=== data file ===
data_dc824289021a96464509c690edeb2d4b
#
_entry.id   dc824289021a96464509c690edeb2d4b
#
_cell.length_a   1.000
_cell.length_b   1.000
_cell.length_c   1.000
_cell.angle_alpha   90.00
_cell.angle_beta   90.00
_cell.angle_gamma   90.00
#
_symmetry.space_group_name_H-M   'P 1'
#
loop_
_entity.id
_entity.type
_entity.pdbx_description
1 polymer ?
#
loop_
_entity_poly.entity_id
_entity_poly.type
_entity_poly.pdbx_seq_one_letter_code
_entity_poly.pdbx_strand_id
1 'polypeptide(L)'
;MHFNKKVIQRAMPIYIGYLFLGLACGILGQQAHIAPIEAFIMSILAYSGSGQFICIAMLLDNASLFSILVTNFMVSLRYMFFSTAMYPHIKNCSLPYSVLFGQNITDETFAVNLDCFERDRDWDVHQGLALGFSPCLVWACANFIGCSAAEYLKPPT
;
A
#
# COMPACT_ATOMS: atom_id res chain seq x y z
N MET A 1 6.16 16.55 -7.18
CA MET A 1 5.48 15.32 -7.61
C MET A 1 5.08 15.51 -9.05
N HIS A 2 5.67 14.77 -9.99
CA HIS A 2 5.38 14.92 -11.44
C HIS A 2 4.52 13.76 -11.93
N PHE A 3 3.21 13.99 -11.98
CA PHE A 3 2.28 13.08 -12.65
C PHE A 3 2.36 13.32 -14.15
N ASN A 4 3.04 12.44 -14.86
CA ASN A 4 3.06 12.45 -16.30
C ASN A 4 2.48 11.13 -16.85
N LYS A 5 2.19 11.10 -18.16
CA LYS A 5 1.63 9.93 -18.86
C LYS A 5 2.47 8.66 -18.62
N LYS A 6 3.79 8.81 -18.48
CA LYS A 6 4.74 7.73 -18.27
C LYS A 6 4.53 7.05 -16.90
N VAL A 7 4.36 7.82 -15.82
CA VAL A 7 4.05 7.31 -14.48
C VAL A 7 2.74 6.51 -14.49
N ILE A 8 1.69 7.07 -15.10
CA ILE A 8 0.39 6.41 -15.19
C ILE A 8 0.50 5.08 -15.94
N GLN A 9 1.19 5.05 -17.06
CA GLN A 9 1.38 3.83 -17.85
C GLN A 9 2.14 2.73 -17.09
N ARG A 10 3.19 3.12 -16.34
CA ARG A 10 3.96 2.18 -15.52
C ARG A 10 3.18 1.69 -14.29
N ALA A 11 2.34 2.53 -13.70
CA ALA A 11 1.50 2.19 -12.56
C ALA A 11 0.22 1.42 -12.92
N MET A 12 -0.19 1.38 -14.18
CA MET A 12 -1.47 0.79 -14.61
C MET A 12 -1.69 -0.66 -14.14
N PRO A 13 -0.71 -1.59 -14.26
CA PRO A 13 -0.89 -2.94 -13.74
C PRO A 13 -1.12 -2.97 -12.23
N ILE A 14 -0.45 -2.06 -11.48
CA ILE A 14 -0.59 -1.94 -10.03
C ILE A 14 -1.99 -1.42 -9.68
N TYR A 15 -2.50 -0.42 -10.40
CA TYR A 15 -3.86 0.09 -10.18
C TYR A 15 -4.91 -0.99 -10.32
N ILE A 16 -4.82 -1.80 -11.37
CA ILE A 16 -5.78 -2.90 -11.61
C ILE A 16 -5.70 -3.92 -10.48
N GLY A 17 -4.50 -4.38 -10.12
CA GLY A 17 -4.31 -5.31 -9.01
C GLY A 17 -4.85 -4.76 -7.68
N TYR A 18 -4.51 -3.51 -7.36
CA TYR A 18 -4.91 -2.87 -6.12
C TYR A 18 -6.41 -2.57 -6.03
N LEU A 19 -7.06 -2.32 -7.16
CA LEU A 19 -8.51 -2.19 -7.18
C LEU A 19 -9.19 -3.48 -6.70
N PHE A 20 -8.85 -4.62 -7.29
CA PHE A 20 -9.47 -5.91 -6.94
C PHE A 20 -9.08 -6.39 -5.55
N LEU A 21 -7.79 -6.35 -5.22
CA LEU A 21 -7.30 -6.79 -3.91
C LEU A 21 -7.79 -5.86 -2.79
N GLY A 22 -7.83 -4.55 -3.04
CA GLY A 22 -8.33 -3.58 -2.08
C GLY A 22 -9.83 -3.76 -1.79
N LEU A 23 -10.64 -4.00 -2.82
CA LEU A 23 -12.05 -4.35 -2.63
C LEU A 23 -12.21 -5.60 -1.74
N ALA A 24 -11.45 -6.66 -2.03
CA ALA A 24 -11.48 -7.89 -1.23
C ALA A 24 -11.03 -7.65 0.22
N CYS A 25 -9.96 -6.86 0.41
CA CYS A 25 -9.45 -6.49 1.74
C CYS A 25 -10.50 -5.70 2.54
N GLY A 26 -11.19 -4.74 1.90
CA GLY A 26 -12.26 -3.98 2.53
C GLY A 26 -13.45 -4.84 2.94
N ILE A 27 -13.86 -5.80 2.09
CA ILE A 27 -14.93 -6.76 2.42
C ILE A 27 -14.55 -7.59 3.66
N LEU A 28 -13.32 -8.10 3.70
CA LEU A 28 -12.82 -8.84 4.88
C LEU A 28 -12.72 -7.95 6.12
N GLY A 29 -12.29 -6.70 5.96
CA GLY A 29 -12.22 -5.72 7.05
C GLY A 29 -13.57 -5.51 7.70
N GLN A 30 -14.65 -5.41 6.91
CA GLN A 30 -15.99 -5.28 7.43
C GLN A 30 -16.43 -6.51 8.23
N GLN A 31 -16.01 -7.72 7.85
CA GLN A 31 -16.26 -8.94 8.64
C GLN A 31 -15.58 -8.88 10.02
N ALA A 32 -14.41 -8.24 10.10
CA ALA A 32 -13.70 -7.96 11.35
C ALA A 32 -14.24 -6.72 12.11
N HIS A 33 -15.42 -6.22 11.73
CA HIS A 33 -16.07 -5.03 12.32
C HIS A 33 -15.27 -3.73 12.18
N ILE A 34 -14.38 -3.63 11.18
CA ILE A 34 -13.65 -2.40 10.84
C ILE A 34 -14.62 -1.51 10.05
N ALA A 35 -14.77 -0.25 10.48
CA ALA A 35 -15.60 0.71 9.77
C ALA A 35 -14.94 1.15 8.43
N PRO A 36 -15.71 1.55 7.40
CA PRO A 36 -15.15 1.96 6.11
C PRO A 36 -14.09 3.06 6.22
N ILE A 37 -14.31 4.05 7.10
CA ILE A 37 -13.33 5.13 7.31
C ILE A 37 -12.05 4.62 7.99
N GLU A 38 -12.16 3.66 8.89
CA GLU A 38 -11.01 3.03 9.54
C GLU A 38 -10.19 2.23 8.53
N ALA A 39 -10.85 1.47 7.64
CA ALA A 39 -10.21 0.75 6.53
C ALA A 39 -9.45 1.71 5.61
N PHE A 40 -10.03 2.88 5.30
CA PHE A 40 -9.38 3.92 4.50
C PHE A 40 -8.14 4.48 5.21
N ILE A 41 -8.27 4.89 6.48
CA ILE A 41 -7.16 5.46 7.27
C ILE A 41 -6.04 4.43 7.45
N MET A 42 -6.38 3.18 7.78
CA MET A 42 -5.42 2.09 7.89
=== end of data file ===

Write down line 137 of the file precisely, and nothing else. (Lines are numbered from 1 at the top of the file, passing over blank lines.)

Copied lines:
CA PRO A 36 -15.15 1.96 6.11